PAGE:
I thought you were being a little harsh, then I looked a little closer.
    I'm going to guess that they are currents within the tide. The ripple
    marks being made by normal waves, and the flats being currents or eddies
    leaving the sand 'undisturbed'. Sort of like 'braided channels' I think.
    They definitely have an interesting repeating pattern/arrangement to them

    I explained it before I saw this review. Its a sculpture outside a big
    office building. They're suppose to be coins, allspreading out from a
    central point, sort of like an explosion of wealth or something.
    'Spretty big, doesn't get much attention.

    But I'll tell ya what did get a lot of attention, me, while taking the
    photos. I also snapped a bunch of the building and others of the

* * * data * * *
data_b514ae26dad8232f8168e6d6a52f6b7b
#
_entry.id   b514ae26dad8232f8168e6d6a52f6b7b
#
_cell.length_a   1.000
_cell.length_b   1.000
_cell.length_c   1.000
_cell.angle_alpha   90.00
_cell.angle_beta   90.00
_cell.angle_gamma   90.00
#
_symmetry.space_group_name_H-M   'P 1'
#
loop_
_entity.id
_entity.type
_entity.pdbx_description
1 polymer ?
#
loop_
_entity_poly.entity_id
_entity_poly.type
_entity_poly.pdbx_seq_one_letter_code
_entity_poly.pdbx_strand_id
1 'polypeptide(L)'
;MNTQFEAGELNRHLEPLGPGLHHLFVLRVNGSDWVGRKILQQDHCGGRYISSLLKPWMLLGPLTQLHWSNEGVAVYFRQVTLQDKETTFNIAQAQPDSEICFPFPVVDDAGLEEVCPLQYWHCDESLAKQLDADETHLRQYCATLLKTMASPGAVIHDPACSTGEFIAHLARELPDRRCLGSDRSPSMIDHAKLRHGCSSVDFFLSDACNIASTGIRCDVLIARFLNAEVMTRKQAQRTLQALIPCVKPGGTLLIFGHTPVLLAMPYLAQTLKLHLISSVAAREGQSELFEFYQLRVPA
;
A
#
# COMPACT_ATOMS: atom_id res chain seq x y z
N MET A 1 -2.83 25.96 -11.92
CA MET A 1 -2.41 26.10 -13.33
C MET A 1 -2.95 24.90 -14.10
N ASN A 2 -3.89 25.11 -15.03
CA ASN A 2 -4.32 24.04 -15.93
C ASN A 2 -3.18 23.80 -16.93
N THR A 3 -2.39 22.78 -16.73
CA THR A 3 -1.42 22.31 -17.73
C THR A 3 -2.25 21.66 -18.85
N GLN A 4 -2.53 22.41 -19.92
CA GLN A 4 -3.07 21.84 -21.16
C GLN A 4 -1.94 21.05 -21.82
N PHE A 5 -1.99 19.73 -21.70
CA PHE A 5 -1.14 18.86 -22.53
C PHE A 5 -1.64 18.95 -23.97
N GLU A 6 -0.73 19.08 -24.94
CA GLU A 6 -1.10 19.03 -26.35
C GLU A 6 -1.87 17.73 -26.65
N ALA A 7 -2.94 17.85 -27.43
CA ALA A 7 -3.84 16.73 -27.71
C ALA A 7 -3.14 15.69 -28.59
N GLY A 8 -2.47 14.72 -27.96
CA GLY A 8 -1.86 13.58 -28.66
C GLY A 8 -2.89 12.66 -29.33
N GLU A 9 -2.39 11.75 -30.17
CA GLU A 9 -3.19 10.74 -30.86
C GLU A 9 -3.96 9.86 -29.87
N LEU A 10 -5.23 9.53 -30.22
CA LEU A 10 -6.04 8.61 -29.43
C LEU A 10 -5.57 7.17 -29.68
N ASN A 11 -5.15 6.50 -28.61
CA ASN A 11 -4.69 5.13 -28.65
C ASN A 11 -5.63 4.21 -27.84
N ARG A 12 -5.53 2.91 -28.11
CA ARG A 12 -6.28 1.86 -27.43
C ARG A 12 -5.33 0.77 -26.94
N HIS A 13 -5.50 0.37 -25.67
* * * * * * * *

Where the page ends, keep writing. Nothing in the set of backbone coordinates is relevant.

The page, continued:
scultpure. And then some of this jungle/water fall inside the building.
    People were getting nervous. Security was involved. It was,
    interesting. Perhaps a better submission would've been my view from the
    corner i had to hide in, a shot of the guards arms's trying to pull me
    out, you know, I'd be whats 'hidden'. Ok, if it had actually happened,
    that would've been an interesting submission. Security was actually very

    R.Schenck, Jul 20, 2004
  7. I was actually going to take a picture of the CIA security gate, but I
    figured it wouldn't be worth any potential hassle that may have

    It would have been a decent photo, too. People don't realize the CIA is
    not some big, mysterious agency hidden from public view - quite the
    contrary. It's a big office building in suburban Virginia full of
    bureaucrats. There's a sign for it on the GW parkway reading "George
    Bush Center for Intelligence". I chuckle every time I pass that sign.
    Brian C. Baird, Jul 20, 2004
  8. jimkramer

    Guest Guest

    Archived from Brian C. Baird <> on Tue, 20 Jul 2004
    02:04:43 GMT: